Los Angeles City Attorney Mike Feuer said he is disappointed that the U.S. Supreme Court Tuesday allowed the Trump administration to halt the U.S. Census count immediately while a lower court’s appeals case continues.
“Today’s decision will result in a less accurate census — unduly predicated on guesswork, rather than actual counting — with fair political representation and crucial federal funding at risk for cities like Los Angeles,” Feuer said. “While we’re disappointed, our fight is not over. The stakes are too high for the matter to end here.”
A coalition — which includes the city of Los Angeles, local governments and civil rights organizations — sued the Trump administration in August after it was announced that counting would end Sept. 30.
Earlier this month, a ruling was made in favor of Los Angeles and the coalition in the Northern District of California by U.S. District Judge Lucy Koh, which required the U.S. Census Bureau to continue to count people through Oct. 31 despite the Trump administration’s attempt to change the end date to a month earlier.
Shortly after a Sept. 25 issuance of a preliminary injunction from Koh, the administration filed a motion to block the court’s ruling, and after the ruling it filed an appeal in the Ninth Circuit Court.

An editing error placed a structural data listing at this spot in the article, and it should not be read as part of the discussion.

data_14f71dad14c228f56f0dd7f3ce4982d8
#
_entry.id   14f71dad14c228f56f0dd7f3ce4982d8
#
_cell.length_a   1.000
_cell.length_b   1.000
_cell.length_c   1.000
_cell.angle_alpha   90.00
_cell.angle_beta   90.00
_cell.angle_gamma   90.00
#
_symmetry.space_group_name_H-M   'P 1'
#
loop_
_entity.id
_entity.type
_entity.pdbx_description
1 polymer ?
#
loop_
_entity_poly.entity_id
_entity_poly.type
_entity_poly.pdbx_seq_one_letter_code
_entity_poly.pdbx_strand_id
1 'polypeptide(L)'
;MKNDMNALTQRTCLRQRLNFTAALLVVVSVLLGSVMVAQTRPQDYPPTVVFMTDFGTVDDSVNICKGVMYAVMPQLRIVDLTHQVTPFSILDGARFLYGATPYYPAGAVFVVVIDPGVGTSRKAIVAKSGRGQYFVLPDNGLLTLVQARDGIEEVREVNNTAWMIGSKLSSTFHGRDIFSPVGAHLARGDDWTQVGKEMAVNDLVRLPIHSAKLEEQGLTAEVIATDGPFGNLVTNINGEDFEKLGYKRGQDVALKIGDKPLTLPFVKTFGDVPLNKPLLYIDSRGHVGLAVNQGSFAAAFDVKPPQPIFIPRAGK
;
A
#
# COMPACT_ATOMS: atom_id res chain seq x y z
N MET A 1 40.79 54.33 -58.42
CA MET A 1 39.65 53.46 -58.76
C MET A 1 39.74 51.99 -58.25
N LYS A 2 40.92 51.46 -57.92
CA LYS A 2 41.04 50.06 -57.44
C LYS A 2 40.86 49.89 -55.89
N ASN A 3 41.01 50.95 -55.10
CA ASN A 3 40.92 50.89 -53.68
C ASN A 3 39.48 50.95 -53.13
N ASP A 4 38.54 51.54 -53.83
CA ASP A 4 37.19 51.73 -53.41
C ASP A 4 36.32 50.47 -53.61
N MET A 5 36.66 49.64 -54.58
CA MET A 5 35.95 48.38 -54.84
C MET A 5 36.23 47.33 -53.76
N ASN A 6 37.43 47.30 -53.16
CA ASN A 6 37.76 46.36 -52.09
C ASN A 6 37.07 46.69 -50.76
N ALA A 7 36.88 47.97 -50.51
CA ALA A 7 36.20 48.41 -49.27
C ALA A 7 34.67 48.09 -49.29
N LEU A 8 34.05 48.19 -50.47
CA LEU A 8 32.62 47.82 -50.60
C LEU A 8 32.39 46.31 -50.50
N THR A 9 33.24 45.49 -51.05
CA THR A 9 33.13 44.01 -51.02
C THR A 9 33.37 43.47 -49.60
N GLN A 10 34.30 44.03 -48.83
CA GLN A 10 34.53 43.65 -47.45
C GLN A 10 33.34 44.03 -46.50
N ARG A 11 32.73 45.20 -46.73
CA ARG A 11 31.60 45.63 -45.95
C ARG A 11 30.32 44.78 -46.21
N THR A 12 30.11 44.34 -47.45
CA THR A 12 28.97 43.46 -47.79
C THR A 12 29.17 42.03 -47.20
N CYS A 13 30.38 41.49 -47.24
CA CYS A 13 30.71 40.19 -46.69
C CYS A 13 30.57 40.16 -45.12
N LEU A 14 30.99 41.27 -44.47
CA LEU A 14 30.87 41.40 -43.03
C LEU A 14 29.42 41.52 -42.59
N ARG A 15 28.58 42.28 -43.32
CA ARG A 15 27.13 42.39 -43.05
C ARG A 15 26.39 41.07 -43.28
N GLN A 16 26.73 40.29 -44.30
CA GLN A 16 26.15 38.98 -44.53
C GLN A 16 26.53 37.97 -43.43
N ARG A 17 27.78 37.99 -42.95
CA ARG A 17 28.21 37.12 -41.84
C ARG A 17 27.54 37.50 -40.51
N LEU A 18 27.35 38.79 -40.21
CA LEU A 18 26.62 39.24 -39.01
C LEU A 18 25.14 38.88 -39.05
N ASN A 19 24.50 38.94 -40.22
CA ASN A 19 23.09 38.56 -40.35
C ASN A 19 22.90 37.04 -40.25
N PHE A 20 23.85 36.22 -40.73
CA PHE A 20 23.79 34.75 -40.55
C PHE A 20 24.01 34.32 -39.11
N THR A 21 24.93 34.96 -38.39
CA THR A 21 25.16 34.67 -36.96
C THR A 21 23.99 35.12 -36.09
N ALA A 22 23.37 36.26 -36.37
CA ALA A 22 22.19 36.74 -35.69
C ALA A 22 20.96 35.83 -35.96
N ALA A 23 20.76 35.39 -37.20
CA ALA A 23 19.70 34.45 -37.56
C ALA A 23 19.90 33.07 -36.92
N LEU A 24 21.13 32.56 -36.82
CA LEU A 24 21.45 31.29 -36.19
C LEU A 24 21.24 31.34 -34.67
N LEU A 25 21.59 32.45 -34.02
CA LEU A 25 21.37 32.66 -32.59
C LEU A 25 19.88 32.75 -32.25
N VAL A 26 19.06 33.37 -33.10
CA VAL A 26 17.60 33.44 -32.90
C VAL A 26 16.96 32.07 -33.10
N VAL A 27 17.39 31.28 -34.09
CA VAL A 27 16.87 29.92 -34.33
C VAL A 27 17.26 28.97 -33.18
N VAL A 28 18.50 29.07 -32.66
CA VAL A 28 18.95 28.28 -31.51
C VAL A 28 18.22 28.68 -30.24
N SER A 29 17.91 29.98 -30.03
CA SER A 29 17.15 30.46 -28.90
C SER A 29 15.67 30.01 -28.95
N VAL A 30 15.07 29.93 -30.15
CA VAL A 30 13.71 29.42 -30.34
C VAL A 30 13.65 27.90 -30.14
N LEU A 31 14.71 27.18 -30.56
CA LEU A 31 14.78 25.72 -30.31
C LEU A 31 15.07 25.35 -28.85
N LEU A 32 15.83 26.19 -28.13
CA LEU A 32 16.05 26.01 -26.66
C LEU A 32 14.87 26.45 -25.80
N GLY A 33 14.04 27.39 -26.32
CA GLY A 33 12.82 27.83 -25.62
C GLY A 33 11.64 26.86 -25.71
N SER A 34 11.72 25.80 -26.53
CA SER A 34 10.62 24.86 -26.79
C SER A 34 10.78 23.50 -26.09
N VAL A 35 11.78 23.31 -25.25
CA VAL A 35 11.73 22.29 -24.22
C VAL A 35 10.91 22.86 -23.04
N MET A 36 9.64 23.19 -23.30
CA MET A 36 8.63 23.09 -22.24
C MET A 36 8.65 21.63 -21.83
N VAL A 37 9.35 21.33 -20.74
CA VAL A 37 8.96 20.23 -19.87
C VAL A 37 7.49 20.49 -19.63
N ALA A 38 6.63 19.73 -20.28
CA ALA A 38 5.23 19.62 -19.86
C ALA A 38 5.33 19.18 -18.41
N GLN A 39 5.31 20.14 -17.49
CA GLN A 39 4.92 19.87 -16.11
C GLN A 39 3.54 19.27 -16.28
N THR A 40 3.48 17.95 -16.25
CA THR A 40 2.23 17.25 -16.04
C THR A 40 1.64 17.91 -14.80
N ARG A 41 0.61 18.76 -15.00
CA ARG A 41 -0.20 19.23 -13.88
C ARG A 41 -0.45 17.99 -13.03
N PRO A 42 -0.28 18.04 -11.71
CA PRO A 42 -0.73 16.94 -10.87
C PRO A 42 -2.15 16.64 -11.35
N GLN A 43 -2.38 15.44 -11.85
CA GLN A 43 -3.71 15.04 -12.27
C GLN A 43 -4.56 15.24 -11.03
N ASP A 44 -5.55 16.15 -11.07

In April, when the COVID-19 pandemic was in its early stages and stay-at-home orders had been issued in certain regions across the nation, the Census Bureau announced it would extend the deadline for people to respond to Oct. 31. But on Aug. 3, the bureau shortened the deadline to Sept. 30.
The lawsuit from Los Angeles and the coalition also seeks to give the Census Bureau until April instead of Dec. 31, which was part of the census plan devised earlier this year.
Two weeks ago, Feuer told reporters he was “confident” that even if the ruling went to the U.S. Supreme Court, it would be upheld because it is so “thorough and well-reasoned.”
Earlier in October, Mayor Eric Garcetti said the Los Angeles region’s response rate to the census was at 57.5% — far below the last census count in 2010 when 68% of residents responded, and below this year’s state average of 65%.
Prior to filing the suit, Feuer issued a demand letter to the U.S. Census Bureau seeking confirmation that it was changing direction and implementing the rushed plan instead of the COVID-19 plan.
Feuer said four former U.S. Census directors told him the compressed timeline would “result in seriously incomplete enumeration in many areas across our country.”
Los Angeles was joined in filing the lawsuit by the League of Women Voters of the United States, National Urban League, Black Alliance for Immigration, the cities of Salinas and San Jose, and Harris County, Texas, Court Commissioners Rodney Ellis and Adrian Garcia.
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